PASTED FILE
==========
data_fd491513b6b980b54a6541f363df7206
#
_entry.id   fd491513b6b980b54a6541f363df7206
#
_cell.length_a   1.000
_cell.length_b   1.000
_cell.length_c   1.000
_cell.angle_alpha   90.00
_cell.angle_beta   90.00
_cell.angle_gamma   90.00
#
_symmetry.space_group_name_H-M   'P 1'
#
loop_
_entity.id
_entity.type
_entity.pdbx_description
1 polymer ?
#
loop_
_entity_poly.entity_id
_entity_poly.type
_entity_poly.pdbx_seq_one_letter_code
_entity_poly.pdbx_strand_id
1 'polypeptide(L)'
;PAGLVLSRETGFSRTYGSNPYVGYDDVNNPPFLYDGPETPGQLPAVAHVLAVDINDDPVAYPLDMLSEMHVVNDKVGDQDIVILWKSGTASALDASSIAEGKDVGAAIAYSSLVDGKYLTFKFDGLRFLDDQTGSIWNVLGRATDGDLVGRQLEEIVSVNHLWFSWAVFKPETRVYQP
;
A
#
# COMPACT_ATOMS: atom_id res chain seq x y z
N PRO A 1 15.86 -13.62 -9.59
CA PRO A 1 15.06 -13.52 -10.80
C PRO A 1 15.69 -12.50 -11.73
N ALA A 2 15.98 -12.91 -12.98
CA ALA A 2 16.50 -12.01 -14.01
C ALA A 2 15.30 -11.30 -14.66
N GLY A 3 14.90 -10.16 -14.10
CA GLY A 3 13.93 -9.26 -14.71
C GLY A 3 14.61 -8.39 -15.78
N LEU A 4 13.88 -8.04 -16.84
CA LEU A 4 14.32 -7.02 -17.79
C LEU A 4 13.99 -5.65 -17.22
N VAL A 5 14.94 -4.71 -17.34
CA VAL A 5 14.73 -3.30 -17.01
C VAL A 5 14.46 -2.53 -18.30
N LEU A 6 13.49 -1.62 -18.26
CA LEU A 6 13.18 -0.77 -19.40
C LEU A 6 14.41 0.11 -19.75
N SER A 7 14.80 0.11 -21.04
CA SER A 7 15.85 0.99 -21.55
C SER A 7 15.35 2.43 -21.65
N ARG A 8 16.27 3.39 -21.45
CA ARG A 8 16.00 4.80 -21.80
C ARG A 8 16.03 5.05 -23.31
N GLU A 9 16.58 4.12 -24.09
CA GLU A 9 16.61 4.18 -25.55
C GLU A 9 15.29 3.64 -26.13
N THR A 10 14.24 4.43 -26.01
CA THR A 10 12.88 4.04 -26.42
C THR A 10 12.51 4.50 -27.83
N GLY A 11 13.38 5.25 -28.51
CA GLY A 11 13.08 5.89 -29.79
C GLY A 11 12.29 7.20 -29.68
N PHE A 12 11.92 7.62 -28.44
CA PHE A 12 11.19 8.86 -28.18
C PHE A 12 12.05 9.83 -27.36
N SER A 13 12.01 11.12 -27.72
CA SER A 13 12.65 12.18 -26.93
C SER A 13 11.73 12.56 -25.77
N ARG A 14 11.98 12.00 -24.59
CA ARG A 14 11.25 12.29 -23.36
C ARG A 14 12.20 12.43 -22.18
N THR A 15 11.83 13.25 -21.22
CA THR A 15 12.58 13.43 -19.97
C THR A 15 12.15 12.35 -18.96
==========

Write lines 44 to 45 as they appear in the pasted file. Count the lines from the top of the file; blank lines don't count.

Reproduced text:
CA VAL A 5 14.73 -3.30 -17.01
C VAL A 5 14.46 -2.53 -18.30